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Unilateralism, Treaty Rejections, Nuclear Threats Could Isolate US
Published on Thursday, February 27, 2003 by the San Francisco Chronicle
Bush's Policies Risky for Nation
Unilateralism, Treaty Rejections, Nuclear Threats Could Isolate US
by Edward Epstein
 

WASHINGTON -- President Bush's go-it-alone foreign policy, his administration's willingness to threaten nuclear attacks against countries without nuclear weapons and his rejection of several treaties are making the world more dangerous, Sen. Dianne Feinstein of California charged Wednesday.

Feinstein's sweeping criticism, which came in a speech to a Washington think tank, was echoed in part by Rep. Ellen Tauscher, D-Walnut Creek, in a separate speech to an energy group. Tauscher said Bush's decisions to walk away from arms control accords and consider building a new generation of nuclear weapons threaten to undo decades of successful policies.

The harsh words from two moderate Democrats who both voted in October for the resolution authorizing Bush to use military force against Iraq show that bipartisanship over U.S. foreign policy is shredding. Despite their votes on the war resolution, the two have called on Bush to give U.N. inspectors more time in Iraq before taking military action.

Tauscher also introduced a resolution with two other House Democrats on Wednesday that would require Bush to file a report with Congress addressing the human and financial costs of a war with Iraq and its aftermath before launching an assault. But the resolution, like other similar proposals aimed at reopening the congressional debate over Iraq, is unlikely to go anywhere in a Republican-controlled Congress that voted by wide margins for last fall's war resolution.

"By moving the United States sharply away from the concept of cooperative security and a world governed by international law and established norms of behavior, and potentially substituting unilateralism and pre-emption in its place, I believe that the administration's policy runs the real risk that the United States will become increasingly isolated and alone, and dependent on its military might to protect its interests and its citizens," Feinstein said at the Center for National Policy.

She said the White House's 2002 nuclear posture review and its new national security strategy, which raised the possibility of pre-emptive strikes against U.S. enemies and of developing new low-yield nuclear weapons, represent "an approach that is neither in our national interest, nor is it consistent with our nation's standards and values."

Feinstein said that in some cases a pre-emptive strike might be warranted, but the president has made a mistake by creating a specific pre-emption doctrine.

"By adapting the concept of 'imminent threat' to threats not 'fully formed' or to cases where, one day, a foreign government may be a threat to the United States, we set a precedent for others -- which may well come back to haunt us."

Feinstein listed Bush's decisions to walk away from agreements on global warming, the creation of an international criminal court and a comprehensive test-ban treaty as examples of the unilateralist trend.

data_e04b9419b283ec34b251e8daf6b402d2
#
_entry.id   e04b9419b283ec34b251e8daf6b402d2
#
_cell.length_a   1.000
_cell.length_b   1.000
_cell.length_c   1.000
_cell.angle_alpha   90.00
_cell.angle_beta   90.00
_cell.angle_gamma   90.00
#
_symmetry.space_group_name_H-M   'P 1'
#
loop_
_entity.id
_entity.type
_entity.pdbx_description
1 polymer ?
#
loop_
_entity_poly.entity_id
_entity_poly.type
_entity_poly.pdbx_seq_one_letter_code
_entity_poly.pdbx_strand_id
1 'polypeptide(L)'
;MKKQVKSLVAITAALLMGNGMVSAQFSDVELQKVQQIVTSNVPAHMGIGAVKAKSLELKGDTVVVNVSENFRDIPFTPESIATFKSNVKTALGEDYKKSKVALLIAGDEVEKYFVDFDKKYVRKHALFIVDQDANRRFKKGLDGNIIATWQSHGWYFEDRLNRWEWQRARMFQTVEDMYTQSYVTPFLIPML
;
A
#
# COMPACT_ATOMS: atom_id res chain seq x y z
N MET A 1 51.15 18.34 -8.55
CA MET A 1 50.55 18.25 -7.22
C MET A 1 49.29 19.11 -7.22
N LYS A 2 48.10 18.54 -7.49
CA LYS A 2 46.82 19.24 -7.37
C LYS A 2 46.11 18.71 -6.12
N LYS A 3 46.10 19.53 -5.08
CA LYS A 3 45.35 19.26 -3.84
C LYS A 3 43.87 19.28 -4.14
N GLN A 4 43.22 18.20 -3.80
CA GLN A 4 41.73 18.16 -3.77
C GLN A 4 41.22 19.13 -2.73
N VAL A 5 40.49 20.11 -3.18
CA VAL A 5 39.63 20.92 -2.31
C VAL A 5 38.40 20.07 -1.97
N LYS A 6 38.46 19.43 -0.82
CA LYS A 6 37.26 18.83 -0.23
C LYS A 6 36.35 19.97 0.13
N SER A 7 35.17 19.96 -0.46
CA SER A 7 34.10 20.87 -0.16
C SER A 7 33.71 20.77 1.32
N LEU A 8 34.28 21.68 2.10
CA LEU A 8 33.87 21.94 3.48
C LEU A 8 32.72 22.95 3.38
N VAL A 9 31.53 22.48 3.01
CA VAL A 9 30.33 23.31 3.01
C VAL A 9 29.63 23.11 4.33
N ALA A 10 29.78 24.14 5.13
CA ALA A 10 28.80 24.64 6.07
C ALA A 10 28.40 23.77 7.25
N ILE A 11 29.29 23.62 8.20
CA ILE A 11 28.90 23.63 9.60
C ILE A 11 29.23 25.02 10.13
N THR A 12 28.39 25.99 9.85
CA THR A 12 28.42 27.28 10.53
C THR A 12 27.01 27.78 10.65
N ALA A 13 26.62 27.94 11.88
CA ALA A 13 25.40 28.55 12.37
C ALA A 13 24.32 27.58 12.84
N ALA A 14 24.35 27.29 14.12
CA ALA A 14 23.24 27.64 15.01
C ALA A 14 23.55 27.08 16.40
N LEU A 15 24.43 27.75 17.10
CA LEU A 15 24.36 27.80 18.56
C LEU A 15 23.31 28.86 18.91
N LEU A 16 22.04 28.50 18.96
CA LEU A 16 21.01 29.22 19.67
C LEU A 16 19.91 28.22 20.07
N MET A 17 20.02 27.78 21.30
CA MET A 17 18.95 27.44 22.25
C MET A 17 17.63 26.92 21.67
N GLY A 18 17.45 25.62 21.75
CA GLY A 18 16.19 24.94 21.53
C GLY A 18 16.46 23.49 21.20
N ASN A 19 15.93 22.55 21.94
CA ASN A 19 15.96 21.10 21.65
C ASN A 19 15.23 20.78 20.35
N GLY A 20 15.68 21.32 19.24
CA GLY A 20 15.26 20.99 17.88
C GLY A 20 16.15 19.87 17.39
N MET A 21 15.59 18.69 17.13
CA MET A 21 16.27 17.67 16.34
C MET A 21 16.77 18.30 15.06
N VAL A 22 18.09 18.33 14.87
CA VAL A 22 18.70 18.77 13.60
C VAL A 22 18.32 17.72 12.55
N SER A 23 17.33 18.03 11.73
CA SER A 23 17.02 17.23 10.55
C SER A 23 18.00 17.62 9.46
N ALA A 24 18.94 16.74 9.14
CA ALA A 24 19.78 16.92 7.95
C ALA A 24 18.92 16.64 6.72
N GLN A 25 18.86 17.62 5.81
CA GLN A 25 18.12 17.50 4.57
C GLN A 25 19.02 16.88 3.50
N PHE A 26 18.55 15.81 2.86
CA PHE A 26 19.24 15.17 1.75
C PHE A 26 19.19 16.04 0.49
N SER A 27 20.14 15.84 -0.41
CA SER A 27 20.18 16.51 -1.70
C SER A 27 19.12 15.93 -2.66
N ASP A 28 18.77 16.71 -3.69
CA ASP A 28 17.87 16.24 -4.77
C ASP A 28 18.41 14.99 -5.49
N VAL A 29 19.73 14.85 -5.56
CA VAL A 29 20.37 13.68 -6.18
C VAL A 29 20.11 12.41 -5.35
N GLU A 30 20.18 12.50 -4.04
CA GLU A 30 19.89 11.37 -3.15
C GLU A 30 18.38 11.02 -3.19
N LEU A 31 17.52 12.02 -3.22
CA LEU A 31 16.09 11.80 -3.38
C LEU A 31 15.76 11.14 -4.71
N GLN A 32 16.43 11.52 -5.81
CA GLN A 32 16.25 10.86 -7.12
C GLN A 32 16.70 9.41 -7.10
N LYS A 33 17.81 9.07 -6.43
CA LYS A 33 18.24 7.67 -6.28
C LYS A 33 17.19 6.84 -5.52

Tauscher, in her speech to a group of energy facility contractors, said the president is taking the "low road" on nuclear-weapons issues.

"Rather than improve on past accomplishments, the United States is currently in a pattern of rejecting treaties, has put forth a nuclear posture review that seems divorced from reality, and is making only paltry investments in nuclear nonproliferation," she said.

Referring to Bush's abrogation of the Anti-Ballistic Missile Treaty, she added, "The current approach of treating past arms control agreements as somehow suspect ignores that treaties have been the currency of peace and trust between parties for hundreds of years."

In her proposal for a new presidential report on Iraq, Tauscher said Bush could use it to convince the public of his case for military action.

"People stop me on the street and tell me they believe that the administration has already decided to use force against Iraq. . . . Publicly answering these fundamental questions gives President Bush a chance to turn that around," she said.

Feinstein has endorsed the proposal of Democratic Sens. Robert Byrd of West Virginia and Edward Kennedy of Massachusetts for a new congressional debate on a war resolution. But Senate Republican leaders have made it clear the proposal isn't going anywhere.

The administration has a sharply different view on the issues raised by Feinstein and Tauscher. Officials say the changes to military posture have been forced on the United States by the war on terrorism, which has created new conditions.

"To win the global war on terror, our armed forces need to be flexible, light and agile so that they can respond quickly to sudden changes," Defense Secretary Donald Rumsfeld told a Senate Armed Services Committee hearing this month. "The same is true of the men and women who support them in the department; we also need to be flexible, light and agile so we can move money and shift people, and design and buy new weapons more quickly, and respond to the frequent sudden changes in our security environment."

Specifically, the administration has said it reserves the right to use nuclear weapons against any country that launches a chemical or biological attack on the United States.

©2003 San Francisco Chronicle

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